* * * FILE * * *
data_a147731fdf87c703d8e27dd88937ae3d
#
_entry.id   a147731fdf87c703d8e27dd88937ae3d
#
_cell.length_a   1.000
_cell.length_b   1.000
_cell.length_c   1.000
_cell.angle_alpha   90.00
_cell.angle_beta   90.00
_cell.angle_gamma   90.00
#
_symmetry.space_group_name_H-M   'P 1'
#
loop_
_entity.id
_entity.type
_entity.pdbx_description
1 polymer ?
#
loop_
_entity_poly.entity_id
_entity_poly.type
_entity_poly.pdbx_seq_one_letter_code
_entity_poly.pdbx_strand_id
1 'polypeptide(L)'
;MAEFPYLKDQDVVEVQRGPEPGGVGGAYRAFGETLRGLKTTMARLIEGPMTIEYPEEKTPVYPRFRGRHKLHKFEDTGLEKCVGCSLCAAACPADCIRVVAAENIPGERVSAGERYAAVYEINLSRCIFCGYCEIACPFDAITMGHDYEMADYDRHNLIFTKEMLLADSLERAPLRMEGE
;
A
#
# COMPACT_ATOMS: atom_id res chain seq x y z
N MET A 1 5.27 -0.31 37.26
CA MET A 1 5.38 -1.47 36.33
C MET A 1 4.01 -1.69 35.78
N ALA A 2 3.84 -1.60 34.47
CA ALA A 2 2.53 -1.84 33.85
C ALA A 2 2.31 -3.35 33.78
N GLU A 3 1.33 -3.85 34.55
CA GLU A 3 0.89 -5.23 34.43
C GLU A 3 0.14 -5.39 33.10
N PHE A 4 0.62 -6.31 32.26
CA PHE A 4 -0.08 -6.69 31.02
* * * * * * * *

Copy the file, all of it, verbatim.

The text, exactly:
data_a147731fdf87c703d8e27dd88937ae3d
#
_entry.id   a147731fdf87c703d8e27dd88937ae3d
#
_cell.length_a   1.000
_cell.length_b   1.000
_cell.length_c   1.000
_cell.angle_alpha   90.00
_cell.angle_beta   90.00
_cell.angle_gamma   90.00
#
_symmetry.space_group_name_H-M   'P 1'
#
loop_
_entity.id
_entity.type
_entity.pdbx_description
1 polymer ?
#
loop_
_entity_poly.entity_id
_entity_poly.type
_entity_poly.pdbx_seq_one_letter_code
_entity_poly.pdbx_strand_id
1 'polypeptide(L)'
;MAEFPYLKDQDVVEVQRGPEPGGVGGAYRAFGETLRGLKTTMARLIEGPMTIEYPEEKTPVYPRFRGRHKLHKFEDTGLEKCVGCSLCAAACPADCIRVVAAENIPGERVSAGERYAAVYEINLSRCIFCGYCEIACPFDAITMGHDYEMADYDRHNLIFTKEMLLADSLERAPLRMEGE
;
A
#
# COMPACT_ATOMS: atom_id res chain seq x y z
N MET A 1 5.27 -0.31 37.26
CA MET A 1 5.38 -1.47 36.33
C MET A 1 4.01 -1.69 35.78
N ALA A 2 3.84 -1.60 34.47
CA ALA A 2 2.53 -1.84 33.85
C ALA A 2 2.31 -3.35 33.78
N GLU A 3 1.33 -3.85 34.55
CA GLU A 3 0.89 -5.23 34.43
C GLU A 3 0.14 -5.39 33.10
N PHE A 4 0.62 -6.31 32.26
CA PHE A 4 -0.08 -6.69 31.02